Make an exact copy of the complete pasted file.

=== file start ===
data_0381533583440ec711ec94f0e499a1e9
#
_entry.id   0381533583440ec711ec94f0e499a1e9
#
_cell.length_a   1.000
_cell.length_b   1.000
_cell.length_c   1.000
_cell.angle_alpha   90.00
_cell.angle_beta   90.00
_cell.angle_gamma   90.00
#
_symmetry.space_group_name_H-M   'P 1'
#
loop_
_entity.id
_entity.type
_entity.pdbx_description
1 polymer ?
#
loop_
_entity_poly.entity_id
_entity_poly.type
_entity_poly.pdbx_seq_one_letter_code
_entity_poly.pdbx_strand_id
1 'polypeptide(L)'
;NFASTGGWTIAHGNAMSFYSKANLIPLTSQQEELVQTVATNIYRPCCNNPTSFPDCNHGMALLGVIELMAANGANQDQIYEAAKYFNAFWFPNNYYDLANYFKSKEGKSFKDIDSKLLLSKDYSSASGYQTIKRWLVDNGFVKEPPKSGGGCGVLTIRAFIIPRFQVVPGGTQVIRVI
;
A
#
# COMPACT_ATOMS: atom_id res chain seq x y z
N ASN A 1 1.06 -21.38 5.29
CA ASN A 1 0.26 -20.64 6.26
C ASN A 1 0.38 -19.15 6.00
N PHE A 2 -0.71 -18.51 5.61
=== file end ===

data_0381533583440ec711ec94f0e499a1e9
#
_entry.id   0381533583440ec711ec94f0e499a1e9
#
_cell.length_a   1.000
_cell.length_b   1.000
_cell.length_c   1.000
_cell.angle_alpha   90.00
_cell.angle_beta   90.00
_cell.angle_gamma   90.00
#
_symmetry.space_group_name_H-M   'P 1'
#
loop_
_entity.id
_entity.type
_entity.pdbx_description
1 polymer ?
#
loop_
_entity_poly.entity_id
_entity_poly.type
_entity_poly.pdbx_seq_one_letter_code
_entity_poly.pdbx_strand_id
1 'polypeptide(L)'
;NFASTGGWTIAHGNAMSFYSKANLIPLTSQQEELVQTVATNIYRPCCNNPTSFPDCNHGMALLGVIELMAANGANQDQIYEAAKYFNAFWFPNNYYDLANYFKSKEGKSFKDIDSKLLLSKDYSSASGYQTIKRWLVDNGFVKEPPKSGGGCGVLTIRAFIIPRFQVVPGGTQVIRVI
;
A
#
# COMPACT_ATOMS: atom_id res chain seq x y z
N ASN A 1 1.06 -21.38 5.29
CA ASN A 1 0.26 -20.64 6.26
C ASN A 1 0.38 -19.15 6.00
N PHE A 2 -0.71 -18.51 5.61